The narrator should not get in the way of the story. The over camp accents were just too off putting. The Lewis trilogy is brilliant and shows that Peter May is a real talent. I may try the Enzo files in paperback, but it is a shame that the audio is not more palatable as It may be years before I find time to read the paper version.
The hero of this series Enzo takes us on an exploration of the French wine growing industry as the backdrop to a murder mystery. A wine critic turns up dead in a barrel of red wine and Enzo supported by his assistant from the University and his daughter and her 'muscle bound' boyfriend solve the mystery of missing persons where the local police have failed to.
This was the second in the Enzo series and although informative about wine growing, I found it lacked tension and excitement despite the best efforts of the author. It does not live up to the first Enzo novel. That said it was a good plot and there was no way of identifying the killer before it was disclosed at the end of the book and that was good. One senses that we are being prepared for twists and turns in the fortunes of Enzo's family and romantic relationships as characters from the first book are woven into this story although they do not play key roles to the plot. I wil however want to read the next in the series ... just to see what happens!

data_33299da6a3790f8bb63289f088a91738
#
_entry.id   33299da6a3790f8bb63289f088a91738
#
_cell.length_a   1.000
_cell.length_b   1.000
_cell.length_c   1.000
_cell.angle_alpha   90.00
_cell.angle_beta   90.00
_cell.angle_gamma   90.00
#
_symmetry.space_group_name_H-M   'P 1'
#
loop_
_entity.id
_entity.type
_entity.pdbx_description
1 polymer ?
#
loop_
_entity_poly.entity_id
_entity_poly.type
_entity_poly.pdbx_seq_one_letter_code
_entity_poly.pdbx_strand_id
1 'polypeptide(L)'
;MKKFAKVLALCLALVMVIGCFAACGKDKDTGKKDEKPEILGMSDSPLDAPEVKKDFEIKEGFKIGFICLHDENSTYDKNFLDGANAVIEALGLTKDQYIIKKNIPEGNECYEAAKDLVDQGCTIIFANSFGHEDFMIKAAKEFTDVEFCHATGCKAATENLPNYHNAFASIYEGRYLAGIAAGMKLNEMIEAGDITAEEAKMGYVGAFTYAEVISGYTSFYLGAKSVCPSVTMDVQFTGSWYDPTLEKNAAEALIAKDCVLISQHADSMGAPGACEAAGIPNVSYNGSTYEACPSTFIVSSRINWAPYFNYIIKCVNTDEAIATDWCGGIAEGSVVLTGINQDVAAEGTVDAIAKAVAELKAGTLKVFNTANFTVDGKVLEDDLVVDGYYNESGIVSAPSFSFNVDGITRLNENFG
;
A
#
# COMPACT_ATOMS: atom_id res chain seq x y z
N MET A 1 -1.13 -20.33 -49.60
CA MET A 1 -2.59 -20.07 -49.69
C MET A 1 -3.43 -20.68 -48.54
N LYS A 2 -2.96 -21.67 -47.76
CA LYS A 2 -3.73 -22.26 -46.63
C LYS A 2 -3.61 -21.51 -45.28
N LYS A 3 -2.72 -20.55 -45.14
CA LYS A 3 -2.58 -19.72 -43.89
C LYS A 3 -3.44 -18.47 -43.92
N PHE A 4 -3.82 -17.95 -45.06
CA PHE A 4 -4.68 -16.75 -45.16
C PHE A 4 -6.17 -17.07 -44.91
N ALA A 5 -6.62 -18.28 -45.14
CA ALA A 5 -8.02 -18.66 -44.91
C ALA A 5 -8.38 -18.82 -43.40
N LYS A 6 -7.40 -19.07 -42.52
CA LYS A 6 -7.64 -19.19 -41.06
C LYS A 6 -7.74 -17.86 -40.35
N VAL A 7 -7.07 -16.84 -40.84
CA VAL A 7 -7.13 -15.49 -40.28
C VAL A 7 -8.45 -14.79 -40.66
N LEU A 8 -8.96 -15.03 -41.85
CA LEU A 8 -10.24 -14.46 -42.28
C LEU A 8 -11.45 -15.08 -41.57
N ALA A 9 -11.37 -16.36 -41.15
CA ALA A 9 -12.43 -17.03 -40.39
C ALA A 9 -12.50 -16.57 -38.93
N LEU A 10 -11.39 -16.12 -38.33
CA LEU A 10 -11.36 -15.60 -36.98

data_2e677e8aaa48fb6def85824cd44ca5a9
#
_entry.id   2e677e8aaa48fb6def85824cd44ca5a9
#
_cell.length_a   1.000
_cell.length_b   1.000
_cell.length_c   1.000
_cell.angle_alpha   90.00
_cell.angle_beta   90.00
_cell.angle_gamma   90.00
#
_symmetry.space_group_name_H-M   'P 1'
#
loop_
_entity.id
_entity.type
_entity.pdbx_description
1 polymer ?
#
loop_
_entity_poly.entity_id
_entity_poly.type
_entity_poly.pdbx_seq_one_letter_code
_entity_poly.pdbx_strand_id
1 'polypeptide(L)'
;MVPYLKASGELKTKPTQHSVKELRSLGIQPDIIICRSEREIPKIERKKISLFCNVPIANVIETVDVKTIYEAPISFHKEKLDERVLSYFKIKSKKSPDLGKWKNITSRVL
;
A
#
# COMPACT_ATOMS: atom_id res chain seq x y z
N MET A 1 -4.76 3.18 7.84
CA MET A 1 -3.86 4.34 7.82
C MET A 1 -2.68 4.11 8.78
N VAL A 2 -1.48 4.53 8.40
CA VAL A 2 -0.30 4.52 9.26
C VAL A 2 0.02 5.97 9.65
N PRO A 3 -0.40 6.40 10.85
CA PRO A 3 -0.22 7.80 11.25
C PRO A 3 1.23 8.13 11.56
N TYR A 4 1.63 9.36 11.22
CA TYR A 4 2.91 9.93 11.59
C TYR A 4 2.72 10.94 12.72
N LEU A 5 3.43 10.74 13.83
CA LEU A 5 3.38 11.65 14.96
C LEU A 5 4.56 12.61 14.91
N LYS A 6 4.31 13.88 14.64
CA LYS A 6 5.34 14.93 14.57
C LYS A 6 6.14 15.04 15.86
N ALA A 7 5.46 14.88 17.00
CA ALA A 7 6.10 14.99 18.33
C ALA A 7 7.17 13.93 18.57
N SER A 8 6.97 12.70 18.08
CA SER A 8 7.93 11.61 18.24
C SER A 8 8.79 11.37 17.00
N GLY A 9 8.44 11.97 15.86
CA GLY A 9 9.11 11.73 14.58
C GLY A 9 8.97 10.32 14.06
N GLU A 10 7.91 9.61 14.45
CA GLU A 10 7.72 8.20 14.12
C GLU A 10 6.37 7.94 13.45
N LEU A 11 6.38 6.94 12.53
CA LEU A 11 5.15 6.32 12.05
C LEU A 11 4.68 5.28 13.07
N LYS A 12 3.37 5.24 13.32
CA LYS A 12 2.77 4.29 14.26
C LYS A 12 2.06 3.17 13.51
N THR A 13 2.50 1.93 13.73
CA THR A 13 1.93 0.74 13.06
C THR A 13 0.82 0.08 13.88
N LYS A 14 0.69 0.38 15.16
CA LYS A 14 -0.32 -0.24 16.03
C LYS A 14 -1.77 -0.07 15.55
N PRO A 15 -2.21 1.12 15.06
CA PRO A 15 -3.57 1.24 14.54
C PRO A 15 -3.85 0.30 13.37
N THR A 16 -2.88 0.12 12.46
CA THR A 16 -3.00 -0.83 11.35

We have enjoyed Peter May's writing style and other characters very much. His first Enzo book was just as good as the Lewis series. This one however was totally spoilt by James Adams' narration. We no longer have a Scottish Enzo but an English one and the French is more 'Allo 'Allo meets Inspector Clouseau. We were in fits of giggles quite regularly. The story is a little protracted in some areas and we were willing it along and the regular mentions of large breasts were becoming predictable. I'm sorry to not have liked this one and we will be moving on to the next Enzo book with the relief of being back with Simon Vance!
"Only a Fair Mystery"
Compared to the first book in the series, it felt like the author was reaching with this one. There seemed to be a lot of exposition that was not introduced very seamlessly - a lot about winemaking that felt like the author was saying "look what I found out about winemaking as I reseached this book!"
There was important detail necessary to the story; it just could have been more artfully introduced.
The denoument seemed sort of flat.
I listened to the first book and this, the second. I may give the third a try.